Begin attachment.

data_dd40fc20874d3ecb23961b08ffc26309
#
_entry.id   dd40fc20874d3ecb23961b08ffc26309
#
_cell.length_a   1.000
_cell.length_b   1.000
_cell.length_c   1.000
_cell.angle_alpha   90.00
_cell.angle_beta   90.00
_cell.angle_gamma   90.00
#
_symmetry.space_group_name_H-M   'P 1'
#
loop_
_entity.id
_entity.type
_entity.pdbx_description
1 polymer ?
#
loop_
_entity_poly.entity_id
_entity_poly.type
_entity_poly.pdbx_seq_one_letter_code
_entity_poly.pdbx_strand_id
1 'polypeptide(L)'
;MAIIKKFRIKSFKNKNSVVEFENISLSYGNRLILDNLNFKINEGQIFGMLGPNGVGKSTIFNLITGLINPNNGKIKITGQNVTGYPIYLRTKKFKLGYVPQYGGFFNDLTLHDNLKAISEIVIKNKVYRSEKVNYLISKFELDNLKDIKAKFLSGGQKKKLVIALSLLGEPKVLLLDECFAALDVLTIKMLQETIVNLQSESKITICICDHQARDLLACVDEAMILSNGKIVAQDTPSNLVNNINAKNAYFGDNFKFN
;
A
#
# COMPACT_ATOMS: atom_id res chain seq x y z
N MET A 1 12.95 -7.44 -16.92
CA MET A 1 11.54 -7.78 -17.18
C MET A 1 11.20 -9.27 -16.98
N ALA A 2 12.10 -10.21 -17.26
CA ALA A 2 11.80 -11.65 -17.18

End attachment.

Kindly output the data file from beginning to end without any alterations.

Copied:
data_dd40fc20874d3ecb23961b08ffc26309
#
_entry.id   dd40fc20874d3ecb23961b08ffc26309
#
_cell.length_a   1.000
_cell.length_b   1.000
_cell.length_c   1.000
_cell.angle_alpha   90.00
_cell.angle_beta   90.00
_cell.angle_gamma   90.00
#
_symmetry.space_group_name_H-M   'P 1'
#
loop_
_entity.id
_entity.type
_entity.pdbx_description
1 polymer ?
#
loop_
_entity_poly.entity_id
_entity_poly.type
_entity_poly.pdbx_seq_one_letter_code
_entity_poly.pdbx_strand_id
1 'polypeptide(L)'
;MAIIKKFRIKSFKNKNSVVEFENISLSYGNRLILDNLNFKINEGQIFGMLGPNGVGKSTIFNLITGLINPNNGKIKITGQNVTGYPIYLRTKKFKLGYVPQYGGFFNDLTLHDNLKAISEIVIKNKVYRSEKVNYLISKFELDNLKDIKAKFLSGGQKKKLVIALSLLGEPKVLLLDECFAALDVLTIKMLQETIVNLQSESKITICICDHQARDLLACVDEAMILSNGKIVAQDTPSNLVNNINAKNAYFGDNFKFN
;
A
#
# COMPACT_ATOMS: atom_id res chain seq x y z
N MET A 1 12.95 -7.44 -16.92
CA MET A 1 11.54 -7.78 -17.18
C MET A 1 11.20 -9.27 -16.98
N ALA A 2 12.10 -10.21 -17.26
CA ALA A 2 11.80 -11.65 -17.18